After Pope Benedict XVI stepped down, it was looking like all the Catholic church’s social media progress was about to crumble. The Facebook app Pope2You was disabled, as was the Pope’s Twitter account Pontifex. But now it looks like the Twitter account has been revived to announce the election of the new Pope, Jorge Mario Bergoglio of Argentina. Bergoglio was introduced to the world Wednesday afternoon as the new Pope Francis I, the 266th pontiff and the first non-European Pope in over 1,000 years (my money was on the old white guy, so I’m eating humble pie).
Bergoglio’s election to the papacy was announced approximately one hour after white smoke appeared above the Sistine Chapel where the Catholic cardinals had gathered together in an ultra-secret conclave. With surprising swiftness, the announcement was also made on the official papal Twitter account, Pontifex, as well as the official Vatican website. Still no official Facebook page, though...
The all-caps tweet reads “HABEMUM PAPAM FRANCISCUM,” which translates to “we have Pope Francis.” It’s not clear who exactly sent the tweet, since it’s doubtful that that was the new Pope’s first act of duty. I’m just going to go out on a limb and assume he wasn’t on his iPhone when he got the news.
Less than two hours after the tweet was sent, it was retweeted more than 58,000 times, and the account gained over 100,000 new followers.
The church has been making headway in the digital scene over the last few years. The Vatican got a YouTube channel back in 2008, and in 2009, it launched its Facebook application “Pope2You,” which has since been disabled. The pope even has an iPhone app—H2Onews, where you can get all your popey news on the go.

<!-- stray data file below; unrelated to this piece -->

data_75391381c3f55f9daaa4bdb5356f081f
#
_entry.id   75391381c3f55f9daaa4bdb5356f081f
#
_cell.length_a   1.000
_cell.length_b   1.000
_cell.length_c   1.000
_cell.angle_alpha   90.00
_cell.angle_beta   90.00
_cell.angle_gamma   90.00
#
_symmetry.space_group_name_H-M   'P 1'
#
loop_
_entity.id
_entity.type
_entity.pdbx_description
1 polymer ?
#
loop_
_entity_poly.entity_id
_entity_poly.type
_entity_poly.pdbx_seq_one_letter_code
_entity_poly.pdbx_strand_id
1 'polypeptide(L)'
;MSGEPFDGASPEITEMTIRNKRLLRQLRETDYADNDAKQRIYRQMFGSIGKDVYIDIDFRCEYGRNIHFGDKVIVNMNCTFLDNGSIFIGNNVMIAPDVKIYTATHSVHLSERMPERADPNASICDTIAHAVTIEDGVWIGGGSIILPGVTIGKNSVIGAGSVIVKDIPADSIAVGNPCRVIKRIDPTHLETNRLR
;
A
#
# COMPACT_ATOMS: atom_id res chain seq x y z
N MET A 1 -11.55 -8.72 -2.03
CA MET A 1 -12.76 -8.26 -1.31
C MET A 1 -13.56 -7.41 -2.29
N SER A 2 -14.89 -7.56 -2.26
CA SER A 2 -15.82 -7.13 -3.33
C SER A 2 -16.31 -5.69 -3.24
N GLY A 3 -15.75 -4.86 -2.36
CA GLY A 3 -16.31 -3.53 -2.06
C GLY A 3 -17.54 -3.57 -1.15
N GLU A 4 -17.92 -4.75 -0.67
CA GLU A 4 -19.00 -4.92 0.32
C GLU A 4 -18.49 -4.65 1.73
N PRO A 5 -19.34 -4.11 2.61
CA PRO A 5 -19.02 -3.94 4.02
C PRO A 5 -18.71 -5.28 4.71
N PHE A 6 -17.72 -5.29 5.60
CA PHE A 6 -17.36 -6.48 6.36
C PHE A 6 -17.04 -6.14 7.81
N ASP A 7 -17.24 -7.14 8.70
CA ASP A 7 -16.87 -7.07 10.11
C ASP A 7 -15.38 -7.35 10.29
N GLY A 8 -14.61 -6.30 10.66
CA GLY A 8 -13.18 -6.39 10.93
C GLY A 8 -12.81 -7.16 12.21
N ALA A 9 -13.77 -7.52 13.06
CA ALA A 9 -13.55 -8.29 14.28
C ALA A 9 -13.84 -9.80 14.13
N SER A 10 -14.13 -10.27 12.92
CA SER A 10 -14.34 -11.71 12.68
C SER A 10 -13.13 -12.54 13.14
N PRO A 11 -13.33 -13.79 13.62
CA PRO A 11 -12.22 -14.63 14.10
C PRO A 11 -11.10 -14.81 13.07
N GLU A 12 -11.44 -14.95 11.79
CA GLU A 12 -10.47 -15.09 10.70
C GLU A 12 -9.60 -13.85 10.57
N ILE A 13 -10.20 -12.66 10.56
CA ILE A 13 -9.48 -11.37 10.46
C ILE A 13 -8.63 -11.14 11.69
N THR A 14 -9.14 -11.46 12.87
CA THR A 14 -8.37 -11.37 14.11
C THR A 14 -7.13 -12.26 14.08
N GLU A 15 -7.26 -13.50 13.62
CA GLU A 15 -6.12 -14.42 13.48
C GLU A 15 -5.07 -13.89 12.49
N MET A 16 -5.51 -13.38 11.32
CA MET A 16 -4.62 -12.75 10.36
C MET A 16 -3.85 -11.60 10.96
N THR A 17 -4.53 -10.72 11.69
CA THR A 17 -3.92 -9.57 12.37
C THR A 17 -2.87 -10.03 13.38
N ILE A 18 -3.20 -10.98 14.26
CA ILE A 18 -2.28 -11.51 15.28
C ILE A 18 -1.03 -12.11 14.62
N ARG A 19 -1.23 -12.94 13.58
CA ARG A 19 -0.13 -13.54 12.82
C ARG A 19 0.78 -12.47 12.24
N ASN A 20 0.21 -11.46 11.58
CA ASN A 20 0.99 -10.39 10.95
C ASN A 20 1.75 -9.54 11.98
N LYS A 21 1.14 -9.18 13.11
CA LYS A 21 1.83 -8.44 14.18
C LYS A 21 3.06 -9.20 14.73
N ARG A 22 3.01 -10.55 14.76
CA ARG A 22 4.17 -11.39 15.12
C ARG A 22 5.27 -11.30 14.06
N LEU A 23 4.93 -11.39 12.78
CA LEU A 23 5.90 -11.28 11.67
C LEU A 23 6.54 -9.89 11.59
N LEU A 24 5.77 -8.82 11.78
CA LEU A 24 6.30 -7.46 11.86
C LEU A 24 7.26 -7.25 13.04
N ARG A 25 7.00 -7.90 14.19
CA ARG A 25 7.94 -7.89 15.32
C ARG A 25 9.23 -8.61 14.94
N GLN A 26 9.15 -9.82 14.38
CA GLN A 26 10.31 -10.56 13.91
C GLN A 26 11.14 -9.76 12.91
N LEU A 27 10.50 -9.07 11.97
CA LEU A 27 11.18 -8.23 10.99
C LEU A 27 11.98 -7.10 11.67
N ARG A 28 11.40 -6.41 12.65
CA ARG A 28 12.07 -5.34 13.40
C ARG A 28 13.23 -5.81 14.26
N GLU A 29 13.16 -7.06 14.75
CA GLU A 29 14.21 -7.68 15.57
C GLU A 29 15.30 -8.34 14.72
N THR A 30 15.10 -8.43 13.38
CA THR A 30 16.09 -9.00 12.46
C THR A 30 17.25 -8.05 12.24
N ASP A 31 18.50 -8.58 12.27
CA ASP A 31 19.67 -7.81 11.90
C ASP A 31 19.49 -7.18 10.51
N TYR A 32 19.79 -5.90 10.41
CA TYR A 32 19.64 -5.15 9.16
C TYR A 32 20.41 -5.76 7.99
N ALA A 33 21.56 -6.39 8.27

The social media outreach was two-pronged: on the one hand, it was meant to allay concerns about the non-communicative Pope Benedict XVI. On the other hand, it was also meant to be an active effort to reach out to young Catholics who have been dwindling in number over the years. In the two months that Pope Benedict XVI was on Twitter, he sent out 39 tweets altogether and gained 1.6 million followers. His account became the 768th largest Twitter account, according to Twitaholic.
Pope Francis’s predecessor, Pope Benedict XVI, was the first pope in the church’s history to resign. His last day was February 28, which he celebrated with one final tweet: "Thank you for your love and support. May you always experience the joy that comes from putting Christ at the centre of your lives.”
It remains to be seen whether the new pope will carry on the digital legacy of the former.